Italian Dessert Wine Vin Santo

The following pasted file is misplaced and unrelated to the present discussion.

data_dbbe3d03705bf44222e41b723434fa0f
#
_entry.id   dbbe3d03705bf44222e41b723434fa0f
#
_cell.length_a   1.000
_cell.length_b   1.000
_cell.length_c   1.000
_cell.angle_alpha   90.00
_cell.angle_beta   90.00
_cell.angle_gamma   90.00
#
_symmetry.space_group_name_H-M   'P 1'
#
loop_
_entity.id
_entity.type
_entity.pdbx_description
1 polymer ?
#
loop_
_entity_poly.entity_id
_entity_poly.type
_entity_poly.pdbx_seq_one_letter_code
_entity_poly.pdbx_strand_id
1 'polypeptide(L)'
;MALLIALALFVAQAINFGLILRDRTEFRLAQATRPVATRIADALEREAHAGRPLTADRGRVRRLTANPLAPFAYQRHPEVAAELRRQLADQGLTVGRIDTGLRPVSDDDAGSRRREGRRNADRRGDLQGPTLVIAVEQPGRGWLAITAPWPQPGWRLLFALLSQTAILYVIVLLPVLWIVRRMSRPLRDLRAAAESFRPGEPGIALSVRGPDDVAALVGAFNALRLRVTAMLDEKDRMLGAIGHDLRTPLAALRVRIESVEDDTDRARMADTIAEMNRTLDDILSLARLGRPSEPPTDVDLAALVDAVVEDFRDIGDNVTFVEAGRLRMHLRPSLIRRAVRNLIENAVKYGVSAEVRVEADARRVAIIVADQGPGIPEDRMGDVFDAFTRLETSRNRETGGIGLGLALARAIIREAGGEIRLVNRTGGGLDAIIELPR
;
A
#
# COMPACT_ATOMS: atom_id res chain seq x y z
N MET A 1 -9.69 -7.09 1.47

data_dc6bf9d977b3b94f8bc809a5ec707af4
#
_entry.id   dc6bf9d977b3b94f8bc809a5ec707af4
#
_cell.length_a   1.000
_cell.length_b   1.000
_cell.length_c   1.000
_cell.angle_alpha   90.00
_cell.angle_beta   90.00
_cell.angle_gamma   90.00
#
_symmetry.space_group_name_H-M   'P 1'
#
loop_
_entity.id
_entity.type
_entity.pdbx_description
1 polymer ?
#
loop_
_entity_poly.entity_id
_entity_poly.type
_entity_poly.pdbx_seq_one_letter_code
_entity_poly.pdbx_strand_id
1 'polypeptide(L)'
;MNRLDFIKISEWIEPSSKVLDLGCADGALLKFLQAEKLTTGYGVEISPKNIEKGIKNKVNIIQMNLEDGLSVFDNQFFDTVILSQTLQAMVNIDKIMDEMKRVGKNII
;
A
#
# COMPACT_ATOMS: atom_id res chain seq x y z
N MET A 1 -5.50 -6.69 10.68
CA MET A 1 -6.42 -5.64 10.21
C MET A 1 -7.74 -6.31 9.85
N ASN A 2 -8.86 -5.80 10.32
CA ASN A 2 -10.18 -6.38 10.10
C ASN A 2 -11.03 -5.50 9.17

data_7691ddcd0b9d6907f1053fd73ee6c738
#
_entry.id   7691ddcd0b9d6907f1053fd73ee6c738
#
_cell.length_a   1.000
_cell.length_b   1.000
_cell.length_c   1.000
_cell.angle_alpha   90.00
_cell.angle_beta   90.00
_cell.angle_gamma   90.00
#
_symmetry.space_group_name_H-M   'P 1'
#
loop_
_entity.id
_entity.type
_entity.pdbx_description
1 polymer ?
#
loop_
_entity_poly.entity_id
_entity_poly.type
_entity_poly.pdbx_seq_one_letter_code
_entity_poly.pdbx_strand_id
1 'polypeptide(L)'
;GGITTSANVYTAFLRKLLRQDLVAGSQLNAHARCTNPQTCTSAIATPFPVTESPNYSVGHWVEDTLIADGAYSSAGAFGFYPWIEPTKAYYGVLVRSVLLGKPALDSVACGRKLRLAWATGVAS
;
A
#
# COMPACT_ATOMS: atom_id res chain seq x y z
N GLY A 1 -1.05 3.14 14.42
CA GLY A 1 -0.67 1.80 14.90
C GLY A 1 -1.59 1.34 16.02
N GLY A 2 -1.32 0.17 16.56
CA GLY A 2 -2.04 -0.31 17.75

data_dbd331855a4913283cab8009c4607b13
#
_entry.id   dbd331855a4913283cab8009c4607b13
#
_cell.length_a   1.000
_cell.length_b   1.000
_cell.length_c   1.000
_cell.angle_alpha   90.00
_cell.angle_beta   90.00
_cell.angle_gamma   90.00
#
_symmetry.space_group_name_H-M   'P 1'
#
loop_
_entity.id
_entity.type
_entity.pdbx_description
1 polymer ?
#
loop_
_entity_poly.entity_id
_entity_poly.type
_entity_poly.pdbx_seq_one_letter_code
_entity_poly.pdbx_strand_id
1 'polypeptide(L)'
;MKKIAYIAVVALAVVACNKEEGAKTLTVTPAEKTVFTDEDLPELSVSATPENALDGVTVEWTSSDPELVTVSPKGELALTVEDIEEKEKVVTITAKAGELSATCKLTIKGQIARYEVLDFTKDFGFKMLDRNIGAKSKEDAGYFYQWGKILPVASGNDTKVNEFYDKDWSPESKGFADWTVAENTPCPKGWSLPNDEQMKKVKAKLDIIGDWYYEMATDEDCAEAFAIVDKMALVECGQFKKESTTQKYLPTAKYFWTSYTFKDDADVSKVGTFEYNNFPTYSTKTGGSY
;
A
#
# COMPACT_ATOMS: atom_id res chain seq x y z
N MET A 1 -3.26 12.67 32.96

Description of the wine: It is a raisin wine created also, but not only, from the drying of the grapes. This wine is typically rich and complex, with a degree of sweetness always well balanced between acidity and extract, a minimum of volatile aroma and especially enchanting scents that go from yellow fruits jam, to chestnut honey, to honeydew. Then, it has hints of wild berries of autumn, resin, pine needles, iodine, candy and ginger. A small world that encloses in a glass almost a compendium of the seasons that the wine has spent in oak barrels. Organoleptic Characteristics: Its color ranges from pale straw yellow to golden yellow, to amber. Its aroma is ethereal, intense, characteristic. In the mouth it is balanced, velvety, dry (with a more round aroma for the sweetish and sweet types). Historical-cultural information and curiosities: There are various theories about the origin of the name of this wine: it is said that a monk cured leprosy-ridden patients with the same wine he used during the Mass with his brothers. From here, the belief that this drink was miraculous, and "santo" (holy). A second hypothesis derives from a misunderstanding: the greek Cardinal Giovanni Bessarione, drinking this wine at the Council of Florence, referring to the Greek Santorini island (which reminded him of the same scents of the drink) called it Xantos, or perhaps referring to the yellow color of the wine, called it Xanthos. Other assumptions of the epithet "santo" (holy) refer to the ancient tradition of drinking this wine during the Holy Week. Serving suggestions: Traditionally accompanies Cantuccini di Prato. Therefore, it is a dessert wine, although it is excellent with mature cheese and typical appetizers (eg Crostini with chicken livers). Production area: It is produced both in Chianti and in Chianti Classico area (Colli Fiorentini, Colli Senesi, Colline Pisane, Colli Aretini), in Carmignano, Rufina, but also in Montepulciano, always with escellent results. Production techniques: The grapes are harvested at their full ripeness, but still with a good content of acidity. They are then allowed to dry for a period ranging from two to four months, paying particular attention that grapes remain sane and not attacked by mould, while resting hanging on racks, or when they are lying on the traditional wickers in well-ventilated areas. The grapes are then pressed gently and the must is placed in typical barrels, very similar in wood and size to those used for balsamic vinegar, and then sealed. The fermentation is then carried out in a spontaneous manner, following the seasonal trend, because the barrels are sealed and stored in places such as attics of towers, where they are exposed to extreme temperatures, very hot in summer and very rigid in winter: all this leads to various fermentations that start and stop according to the changing seasons, oxidizing the wine and making it similar to certain Madeira or Sherry. At the end of the years of passage within the oak barrels, it is time to break the seals, taste the wine from the different barrels and assemble it to obtain a homogeneous product. Grape varieties allowed for its production: The grapes used are typically Malvasia and Trebbiano, but also Grechetto or Pulcinculo (Montepulciano).